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Benson John Barnabas

Male Abt 1928 - 1928  (~ 0 years)

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  • Name Benson John Barnabas  [1, 2
    Born Abt 1928  [3
    Gender Male 
    Died 13 Oct 1928  Clyde River,Batemans Bay,NSW,Australia Find all individuals with events at this location  [3
    Person ID I10047  GeniAus Family Tree
    Last Modified 28 Oct 2018 

    Father Benson James,   b. 30 Nov 1887,   d. 1955, ,London, Middlesex, England Find all individuals with events at this location  (Age 67 years) 
    Mother Weston Bertha,   d. 13 Oct 1928, Clyde River,Batemans Bay,NSW,Australia Find all individuals with events at this location 
    Married Abt 22 Sep 1917  The Church of the Resurrection,Gilgandra,NSW,Australia Find all individuals with events at this location 
    Family ID F3289  Group Sheet  |  Family Chart

  • Sources 
    1. [S3028] Goulburn Evening Penny Post (NSW : 1881 - 1940), Fri 19 Oct 1928 Page 4 PATHETIC SCENE.

    2. [S3024] NSW Death Index, BENSON JOHN B 19240/1928 JAMES BERTHA MORUYA.

    3. [S2] Sydney Morning Herald, Sat 13 Oct 1928 Page 17 FIVE DROWNED.
      Clergyman's Terrible
      BATEMAN'S BAY, Friday
      A motor car, driven by the Rev. J. Benson,
      of Bodalla, and in which were travelling his
      wife and four little children, plunged into
      the Clyde River at Bateman's Bay early this
      morning, The car immediately turned over,
      trapping the occupants, and though Mr. Ben-
      son escaped by wrenching open the side door,
      his wife and family were drowned.
      The names of those drowned wore:-Mrs.
      J. Benson; Mary Benson, aged 9 years; Mar-
      garet Benson, aged 7 years; James Benson,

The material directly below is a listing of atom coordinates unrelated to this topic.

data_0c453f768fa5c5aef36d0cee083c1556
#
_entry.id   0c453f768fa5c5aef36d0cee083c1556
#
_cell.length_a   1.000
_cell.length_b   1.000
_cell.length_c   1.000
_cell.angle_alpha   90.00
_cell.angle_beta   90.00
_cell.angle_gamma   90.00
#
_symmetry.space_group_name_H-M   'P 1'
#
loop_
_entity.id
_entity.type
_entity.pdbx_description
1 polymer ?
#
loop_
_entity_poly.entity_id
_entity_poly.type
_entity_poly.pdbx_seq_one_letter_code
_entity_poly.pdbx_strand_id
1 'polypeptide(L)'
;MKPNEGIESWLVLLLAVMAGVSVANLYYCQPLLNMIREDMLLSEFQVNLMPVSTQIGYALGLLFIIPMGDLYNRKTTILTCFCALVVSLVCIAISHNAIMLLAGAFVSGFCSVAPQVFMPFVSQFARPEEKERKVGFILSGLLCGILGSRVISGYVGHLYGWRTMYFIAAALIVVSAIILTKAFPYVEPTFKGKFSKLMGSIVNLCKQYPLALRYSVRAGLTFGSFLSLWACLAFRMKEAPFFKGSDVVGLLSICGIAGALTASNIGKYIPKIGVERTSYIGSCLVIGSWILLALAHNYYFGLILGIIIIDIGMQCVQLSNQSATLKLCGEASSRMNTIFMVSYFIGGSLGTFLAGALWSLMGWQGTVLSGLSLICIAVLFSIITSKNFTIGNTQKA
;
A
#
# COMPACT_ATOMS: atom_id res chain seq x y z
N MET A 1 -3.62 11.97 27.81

aged 4 years; and Barnabas Benson, aged 15
      The Rev. Mr. Benson is an Anglican min-
      ister, and has been stationed in the Bodalla
      parish for four years.
      The family were returning from a camping
      expedition. They left Nowra at 6 o'clock on
      Thursday night, and, travelling during the
      night, they reached the northern side of Clyde
      River about 3 o'clock this morning. The
      car overran the punt landing stage and plunged
      into deep water.
      All the children were sleeping in the rear
      part of the ear, and the side curtains had
      been placed in position to protect them from
      the night air. Mrs. Benson was seated beside
      her husband.
      After a desperate effort Mr. Benson suc-
      ceeded in forcing open the door on his side
      of the car, and he stepped on to the running
      board. He grasped his wife's arm, and en-
      deavoured to drag her from the car, but his
      efforts were frustrated when the inrush of
      water from the strongly flowing tide caused
      the car to overturn.
      Mr. Benson then rose to the surface, and
      shortly afterwards dived again. He kept up
      his heroic struggle to reach his family
      trapped beneath the icy waters, until his
      strength was almost exhausted, and then,
      realising that his single-handed efforts were
      in vain, he struggled to the shore.
      Tarrying for a few moments until he had
      partly recovered from his terrifying experi-
      ence, Mr. Benson made his way to a house
      nearby, and awakened the occupants. Return-
      ing to the river, Mr. Benson heard the punt
      approaching from the southern shore and
      soon afterwards the punt-man, Mr. Frederick
      Jones, and Mr. Frederick Ladmore, a baker,
      of Bateman's Bay reached him.
      Efforts were made to locate the car, but it
      was some time before they were successful
      Although the men dived several times they
      could not reach any of the bodies. It was
      then decided to await daylight.
      Dragging operations later in the day re-
      sulted In the recovery of the bodies of three
      of the children, but those of Mrs. Benson
      and the body of the baby have not yet been
      Mr. Benson, when interviewed by the police
      later in the day, showed obvious signs of the
      terrible ordeal through which he had passed.
      He stated that on the journey down the coast
      he had seen many red lights at intervals along
      the road, placed there by the Main Roads
      Board for the guidance of motorists. When
      nearing the river he saw the warning beacon,
      but, thinking it was merely another sign,
      similar to those he had already passed, he
      only slowed down. The next moment the car
      lurched down a steep incline and plunged
      into the water.
      The bodies of the three children were re-
      moved to the Church of England at Bate-
      man's Bay. Diver W. Wray is to continue a
      search for the other bodies.